Equity Analysis /
Ghana

Ghana mobile money: Exploring Africa’s fastest growing market

    Nkemdilim Nwadialor
    Nkemdilim Nwadialor

    Equity Research Analyst, Financials

    Contributors
    Rohit Kumar
    Rahul Shah
    Ayodeji Dawodu
    Olabisi Ayodeji
    Tellimer Research
    21 August 2019
    Published by

    The prospects for mobile money in Ghana are exciting. A recent World Bank report highlighted Ghana as the fastest growing mobile money market in Africa, with an 85% compound annual increase in the value of Ghana’s mobile money transactions in 2015-18. In this report, we explore the structure of Ghana’s mobile money space and identify the companies that are adapting and thriving.

    Five factors that make Ghana an exciting prospect for mobile money: 

    1. Low banked population, 50% of all adults in 2018 vs 80% for Kenya. 
    2. High mobile money uptake (42% of adults had mobile money accounts in 2018, vs the global average of 35%). 
    3. Strengthening digital infrastructure, which could see mobile money platforms integrate with the broader financial ecosystem.
    4. Rapid adoption of agency banking. 
    5. Supportive regulatory environment.

    Mobile network operators (MNOs) MTN, AirtelTigo and Vodafone currently dominate the mobile money landscape, having gained regulatory support back in 2015 when they were authorised to establish stand-alone mobile money platforms. The breadth of their network reach has also been key in enabling MNOs to attain dominance, with a current total market share of c96%. Banks are also pushing their digital banking channels, but with less success, leaving mobile money as the major driver of improved financial inclusion in Ghana.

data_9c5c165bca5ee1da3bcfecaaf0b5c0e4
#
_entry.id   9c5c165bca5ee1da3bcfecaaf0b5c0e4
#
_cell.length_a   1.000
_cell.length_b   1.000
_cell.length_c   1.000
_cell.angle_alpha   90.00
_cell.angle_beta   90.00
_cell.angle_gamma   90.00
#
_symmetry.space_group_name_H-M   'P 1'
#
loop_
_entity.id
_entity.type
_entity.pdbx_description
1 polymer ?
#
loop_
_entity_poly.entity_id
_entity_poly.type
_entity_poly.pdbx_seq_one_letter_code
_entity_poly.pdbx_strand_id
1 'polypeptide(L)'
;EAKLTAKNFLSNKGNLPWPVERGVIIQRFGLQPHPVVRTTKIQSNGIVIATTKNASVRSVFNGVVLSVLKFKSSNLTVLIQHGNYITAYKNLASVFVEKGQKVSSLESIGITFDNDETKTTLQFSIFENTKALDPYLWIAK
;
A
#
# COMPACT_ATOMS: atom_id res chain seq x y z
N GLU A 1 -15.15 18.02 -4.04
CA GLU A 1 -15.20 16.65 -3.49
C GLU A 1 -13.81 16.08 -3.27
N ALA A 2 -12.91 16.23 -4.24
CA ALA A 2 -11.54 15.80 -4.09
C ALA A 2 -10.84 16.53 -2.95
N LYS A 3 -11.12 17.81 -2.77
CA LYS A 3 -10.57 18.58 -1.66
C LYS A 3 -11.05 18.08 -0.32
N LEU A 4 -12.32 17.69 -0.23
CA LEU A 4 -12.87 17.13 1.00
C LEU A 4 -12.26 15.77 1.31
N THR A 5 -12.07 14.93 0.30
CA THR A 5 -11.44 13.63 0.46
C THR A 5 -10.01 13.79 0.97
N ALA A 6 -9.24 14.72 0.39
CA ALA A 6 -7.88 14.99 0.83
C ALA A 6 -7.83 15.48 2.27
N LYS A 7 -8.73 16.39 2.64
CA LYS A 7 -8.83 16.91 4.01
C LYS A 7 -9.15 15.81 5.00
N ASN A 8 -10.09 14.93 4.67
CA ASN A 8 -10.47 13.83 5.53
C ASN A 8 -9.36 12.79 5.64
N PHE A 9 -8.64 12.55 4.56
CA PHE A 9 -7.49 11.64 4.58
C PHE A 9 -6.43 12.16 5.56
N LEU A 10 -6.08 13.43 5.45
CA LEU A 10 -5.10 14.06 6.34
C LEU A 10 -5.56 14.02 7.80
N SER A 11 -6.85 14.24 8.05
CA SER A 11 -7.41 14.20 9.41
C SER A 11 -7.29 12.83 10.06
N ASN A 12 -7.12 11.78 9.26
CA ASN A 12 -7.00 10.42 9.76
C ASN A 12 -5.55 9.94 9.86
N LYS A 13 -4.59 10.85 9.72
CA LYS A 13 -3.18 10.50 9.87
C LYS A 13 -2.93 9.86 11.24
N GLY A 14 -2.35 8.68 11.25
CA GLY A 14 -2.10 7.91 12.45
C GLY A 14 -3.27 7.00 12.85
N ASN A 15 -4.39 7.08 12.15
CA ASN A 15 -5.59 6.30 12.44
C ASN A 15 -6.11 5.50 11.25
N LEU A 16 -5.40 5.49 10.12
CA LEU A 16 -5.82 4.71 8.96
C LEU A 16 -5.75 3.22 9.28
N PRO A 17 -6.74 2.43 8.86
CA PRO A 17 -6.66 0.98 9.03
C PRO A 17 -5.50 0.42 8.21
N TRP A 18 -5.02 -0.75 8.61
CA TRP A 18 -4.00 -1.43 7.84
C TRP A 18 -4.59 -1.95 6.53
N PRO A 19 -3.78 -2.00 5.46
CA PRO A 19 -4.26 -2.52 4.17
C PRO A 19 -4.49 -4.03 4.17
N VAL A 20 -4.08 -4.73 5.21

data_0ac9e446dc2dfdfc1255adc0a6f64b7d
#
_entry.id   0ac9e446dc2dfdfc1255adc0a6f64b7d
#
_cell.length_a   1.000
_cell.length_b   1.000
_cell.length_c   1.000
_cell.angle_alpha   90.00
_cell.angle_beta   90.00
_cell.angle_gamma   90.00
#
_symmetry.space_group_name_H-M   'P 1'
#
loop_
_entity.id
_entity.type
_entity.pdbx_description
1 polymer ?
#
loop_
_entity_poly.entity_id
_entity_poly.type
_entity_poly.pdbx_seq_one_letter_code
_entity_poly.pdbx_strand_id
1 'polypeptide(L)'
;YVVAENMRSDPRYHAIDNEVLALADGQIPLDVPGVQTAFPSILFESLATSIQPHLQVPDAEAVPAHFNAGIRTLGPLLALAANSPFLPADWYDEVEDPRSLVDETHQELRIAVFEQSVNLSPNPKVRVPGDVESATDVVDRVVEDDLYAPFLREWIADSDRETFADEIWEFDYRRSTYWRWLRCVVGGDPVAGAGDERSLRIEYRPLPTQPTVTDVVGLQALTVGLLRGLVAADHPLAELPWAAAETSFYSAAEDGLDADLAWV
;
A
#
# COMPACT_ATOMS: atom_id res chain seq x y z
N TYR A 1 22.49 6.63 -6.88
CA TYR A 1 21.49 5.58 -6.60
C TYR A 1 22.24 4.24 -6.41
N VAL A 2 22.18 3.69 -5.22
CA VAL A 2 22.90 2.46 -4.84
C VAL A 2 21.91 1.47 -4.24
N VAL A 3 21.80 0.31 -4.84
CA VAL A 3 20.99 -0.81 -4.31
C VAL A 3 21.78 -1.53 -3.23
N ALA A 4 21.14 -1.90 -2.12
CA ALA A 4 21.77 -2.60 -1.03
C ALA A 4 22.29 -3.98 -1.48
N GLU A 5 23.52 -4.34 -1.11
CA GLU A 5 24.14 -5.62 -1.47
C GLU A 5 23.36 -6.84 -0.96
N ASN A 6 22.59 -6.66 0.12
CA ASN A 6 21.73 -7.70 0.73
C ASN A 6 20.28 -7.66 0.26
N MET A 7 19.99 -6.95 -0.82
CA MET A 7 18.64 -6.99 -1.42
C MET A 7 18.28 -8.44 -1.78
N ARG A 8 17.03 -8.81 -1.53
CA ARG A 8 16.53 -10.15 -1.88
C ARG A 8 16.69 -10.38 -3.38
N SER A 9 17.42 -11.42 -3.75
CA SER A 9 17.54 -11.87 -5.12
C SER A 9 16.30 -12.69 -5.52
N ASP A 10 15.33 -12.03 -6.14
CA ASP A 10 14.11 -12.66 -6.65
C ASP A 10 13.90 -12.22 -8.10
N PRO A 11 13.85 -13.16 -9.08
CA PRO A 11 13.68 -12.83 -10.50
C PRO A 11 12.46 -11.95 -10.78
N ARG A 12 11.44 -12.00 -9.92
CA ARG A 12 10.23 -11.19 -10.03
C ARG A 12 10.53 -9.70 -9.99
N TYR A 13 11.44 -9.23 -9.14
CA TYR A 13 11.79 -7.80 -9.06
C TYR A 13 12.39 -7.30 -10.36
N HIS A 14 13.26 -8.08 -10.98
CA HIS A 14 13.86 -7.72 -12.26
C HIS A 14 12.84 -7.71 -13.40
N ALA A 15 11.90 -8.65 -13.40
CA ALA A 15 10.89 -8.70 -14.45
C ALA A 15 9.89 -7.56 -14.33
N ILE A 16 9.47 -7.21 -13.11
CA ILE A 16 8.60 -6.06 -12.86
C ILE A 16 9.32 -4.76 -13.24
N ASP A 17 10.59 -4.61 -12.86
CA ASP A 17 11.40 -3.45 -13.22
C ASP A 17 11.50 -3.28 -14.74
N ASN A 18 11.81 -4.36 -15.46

The impact of mobile money for banks is mixed. On the upside, banks can leverage improving digital infrastructure to drive low-cost digital banking offerings and mobile money penetration also deepens the market for banks (rural financial access is still very low at 37%). On the downside, banks could reduce margins on digital banking products due to competition and there could be a potential shift of deposits from banks.

    The top banks in the digital space are Ecobank and Standard Chartered, which like other non-indigenous banks, have developed strong digital banking franchises. Both banks are leveraging technology to gather cheap retail deposits and can achieve notably lower cost of funds than peers within our coverage (2-3% in FY 18 vs 5-8% for GCB and CAL). CAL is investing heavily in its digital finance infrastructure and we expect it to become a strong contender in the medium term. More broadly, our pick is GCB due to its strong balance sheet position and potential to reprice its expensive deposits.

    MTN Ghana has the highest exposure to mobile money, with a reported 90% share of mobile money transactions in Ghana, amounting to cGHS231mn (cUS$43mn) in revenues or 20% of its topline. MTN trades at 10.7x consensus 2019f PE, a 38% discount to mobile money telecom peers.